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Posted on June 19, 2023
Floor Renovations Blog
Installing your own wood floors can be a rewarding and cost-effective project for homeowners with some time and patience on their hands. With the right tools and some careful preparation, you can give your space a total transformation. This in-depth guide will help you understand the process of installing hardwood floors in your home.
Wooden floors offer a timeless appeal that complements various architectural and interior design styles. They add warmth, character, and value to any home. They’re also durable and can last for generations when properly maintained. Whether you opt for solid hardwood, engineered wood, or laminate flooring, each type offers its own unique aesthetic and practical benefits.
Before you begin the actual installation, gather all the necessary tools and materials. Here’s what you’ll need:
Before you install your new wood floor, ensure the subfloor is clean, flat, and structurally sound. Whether it’s concrete or plywood, it may need some preparation to ensure a successful installation. Remove any old flooring, nails, or staples, and fix any loose areas or squeaks. If the subfloor is concrete, you’ll need to install a moisture barrier to prevent moisture from seeping into the wood.
Before you begin installing, it’s a good idea to plan out your layout. Boards should run perpendicular to your floor joists to provide the most structural support. Moreover, it’s typically most visually pleasing to have boards run in the same direction as the longest wall in the room.
Choose your longest and straightest boards for the first row. These should be installed along your starting wall, with the groove side facing into the room. Pre-drill holes in these boards and secure them to the subfloor using nails.
The subsequent rows can be secured using a flooring nailer or stapler, which will drive the fasteners at an angle through the tongue of the board. Make sure that the boards fit snugly together with no gaps. Stagger the end joints of the boards in adjacent rows for a more natural and visually pleasing look.
The last row of boards may need to be cut lengthwise to fit. Measure the gap between the wall and the installed boards, subtracting the expansion gap, to determine the width of the final row. Use a table saw or circular saw to cut these boards to the correct width.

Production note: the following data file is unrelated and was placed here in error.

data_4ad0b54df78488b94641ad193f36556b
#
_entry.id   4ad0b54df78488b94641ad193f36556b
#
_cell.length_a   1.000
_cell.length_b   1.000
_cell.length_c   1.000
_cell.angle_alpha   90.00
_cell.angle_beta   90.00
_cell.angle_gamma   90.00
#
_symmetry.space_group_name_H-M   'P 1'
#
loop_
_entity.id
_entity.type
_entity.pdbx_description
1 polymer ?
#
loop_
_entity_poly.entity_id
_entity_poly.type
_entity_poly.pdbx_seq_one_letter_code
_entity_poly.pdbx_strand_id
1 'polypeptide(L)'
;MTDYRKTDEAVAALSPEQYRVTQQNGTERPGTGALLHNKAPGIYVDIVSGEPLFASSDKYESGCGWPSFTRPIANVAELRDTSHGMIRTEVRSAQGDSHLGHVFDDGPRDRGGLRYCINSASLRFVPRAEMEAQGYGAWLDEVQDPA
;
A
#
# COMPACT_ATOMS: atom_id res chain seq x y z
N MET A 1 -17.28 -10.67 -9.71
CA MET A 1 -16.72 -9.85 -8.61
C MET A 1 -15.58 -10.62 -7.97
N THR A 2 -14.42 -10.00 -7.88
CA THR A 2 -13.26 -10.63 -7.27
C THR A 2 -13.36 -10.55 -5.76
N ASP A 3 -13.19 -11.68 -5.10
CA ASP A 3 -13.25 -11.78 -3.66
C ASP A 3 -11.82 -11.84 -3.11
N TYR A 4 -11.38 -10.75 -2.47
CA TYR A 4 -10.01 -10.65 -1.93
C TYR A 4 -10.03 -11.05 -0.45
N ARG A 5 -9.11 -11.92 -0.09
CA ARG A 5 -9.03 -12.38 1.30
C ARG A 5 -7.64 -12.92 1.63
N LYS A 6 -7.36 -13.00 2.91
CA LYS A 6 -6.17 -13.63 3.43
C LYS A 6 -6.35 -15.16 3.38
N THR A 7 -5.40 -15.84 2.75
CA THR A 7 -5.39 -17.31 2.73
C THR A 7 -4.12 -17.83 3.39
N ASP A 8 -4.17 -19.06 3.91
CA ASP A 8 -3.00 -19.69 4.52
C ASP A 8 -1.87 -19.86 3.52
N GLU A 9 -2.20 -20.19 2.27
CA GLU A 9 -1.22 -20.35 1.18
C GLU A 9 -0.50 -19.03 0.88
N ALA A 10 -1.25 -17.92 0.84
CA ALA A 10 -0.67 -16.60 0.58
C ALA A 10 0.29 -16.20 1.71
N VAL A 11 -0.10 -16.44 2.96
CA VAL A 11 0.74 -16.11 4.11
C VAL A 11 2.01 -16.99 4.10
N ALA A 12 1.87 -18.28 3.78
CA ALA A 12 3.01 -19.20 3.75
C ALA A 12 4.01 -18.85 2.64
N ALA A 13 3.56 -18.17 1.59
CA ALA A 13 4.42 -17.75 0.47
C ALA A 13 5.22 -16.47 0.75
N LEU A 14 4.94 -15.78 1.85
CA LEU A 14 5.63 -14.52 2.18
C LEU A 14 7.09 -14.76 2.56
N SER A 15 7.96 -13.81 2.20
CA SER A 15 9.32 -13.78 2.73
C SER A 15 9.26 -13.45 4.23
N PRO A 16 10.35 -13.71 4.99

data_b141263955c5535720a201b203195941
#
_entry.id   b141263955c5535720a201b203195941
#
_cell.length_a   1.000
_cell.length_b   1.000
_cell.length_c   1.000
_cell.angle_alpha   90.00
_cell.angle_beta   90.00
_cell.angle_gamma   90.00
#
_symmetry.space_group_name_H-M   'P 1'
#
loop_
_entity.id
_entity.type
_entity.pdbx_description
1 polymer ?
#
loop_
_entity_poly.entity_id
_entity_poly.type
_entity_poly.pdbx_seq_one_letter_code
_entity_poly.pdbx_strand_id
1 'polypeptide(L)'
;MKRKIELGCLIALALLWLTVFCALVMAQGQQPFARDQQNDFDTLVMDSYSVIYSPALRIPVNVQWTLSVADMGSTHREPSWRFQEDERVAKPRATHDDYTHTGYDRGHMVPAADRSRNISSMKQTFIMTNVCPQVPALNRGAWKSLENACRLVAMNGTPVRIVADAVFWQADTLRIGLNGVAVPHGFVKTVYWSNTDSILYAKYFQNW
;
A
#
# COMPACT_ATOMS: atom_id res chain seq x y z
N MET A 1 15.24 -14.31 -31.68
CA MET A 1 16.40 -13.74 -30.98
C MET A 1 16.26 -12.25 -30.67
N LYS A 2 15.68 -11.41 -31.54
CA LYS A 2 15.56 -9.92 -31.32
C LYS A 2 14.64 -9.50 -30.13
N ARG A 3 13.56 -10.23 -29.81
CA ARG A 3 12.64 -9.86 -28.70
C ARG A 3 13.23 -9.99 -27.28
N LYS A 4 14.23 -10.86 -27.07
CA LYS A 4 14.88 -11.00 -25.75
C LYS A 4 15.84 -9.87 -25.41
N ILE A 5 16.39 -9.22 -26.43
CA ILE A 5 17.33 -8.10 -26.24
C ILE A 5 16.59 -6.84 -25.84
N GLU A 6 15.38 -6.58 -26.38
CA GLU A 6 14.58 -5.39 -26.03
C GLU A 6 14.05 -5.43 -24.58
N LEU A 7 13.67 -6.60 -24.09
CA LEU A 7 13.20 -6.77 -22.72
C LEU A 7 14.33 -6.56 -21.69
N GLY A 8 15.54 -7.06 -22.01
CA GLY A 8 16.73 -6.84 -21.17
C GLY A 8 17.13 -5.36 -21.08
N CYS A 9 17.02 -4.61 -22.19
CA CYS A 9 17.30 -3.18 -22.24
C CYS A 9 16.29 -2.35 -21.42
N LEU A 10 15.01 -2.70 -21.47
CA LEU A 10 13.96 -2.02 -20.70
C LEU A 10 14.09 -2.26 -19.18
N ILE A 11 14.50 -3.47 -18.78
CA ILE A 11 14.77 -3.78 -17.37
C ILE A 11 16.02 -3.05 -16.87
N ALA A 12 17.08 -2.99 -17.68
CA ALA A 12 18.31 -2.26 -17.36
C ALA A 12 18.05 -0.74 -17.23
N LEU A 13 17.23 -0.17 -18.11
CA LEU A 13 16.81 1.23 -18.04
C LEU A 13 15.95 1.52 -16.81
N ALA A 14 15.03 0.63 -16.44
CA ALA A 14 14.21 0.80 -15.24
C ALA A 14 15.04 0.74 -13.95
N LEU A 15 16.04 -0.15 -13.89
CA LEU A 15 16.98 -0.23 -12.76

To finish off your new floor, you’ll need to install shoe moulding or baseboards along the edges to cover the expansion gap. Transitions may also be needed where the new wood floor meets a different type of flooring.
Once your new wood floor is installed, maintain it by cleaning it regularly with a soft broom or vacuum and a damp mop. Avoid using excessive water or harsh cleaning products that can damage the wood.
With regular maintenance, your new wood floor will add beauty and value to your home for many years to come.
Installing your own wood flooring can be a satisfying and cost-effective home improvement project. While it requires some time, patience, and the right tools, the end result is a beautiful and durable floor that will enhance your home’s aesthetic and increase its value. By following these steps, you’ll be well on your way to installing your own wood floor. Good luck with your project!
We provide virtually dust-free sanding with our continuous belt machinery with mobile extraction units, giving you a safer environment for your family.
This organic finish not only adds beauty to your home but also has exceptional water-repellent characteristics, making it easier to clean and maintain.
This natural floor finish offers the softest and most mellow appearance – and leaves your floor able to breath.
Using soft buffing machines (and hand-polishing where required) will bring a wonderful sheen to your newly-finished floor.
We offer a full assessment of your wooden floors to determine what repairs are needed to provide the perfect working surface for the later stages of sanding, staining and sealing.
We offer a comprehensive restoration process designed to address floors that are improperly fitted or damaged over time through wear and tear.
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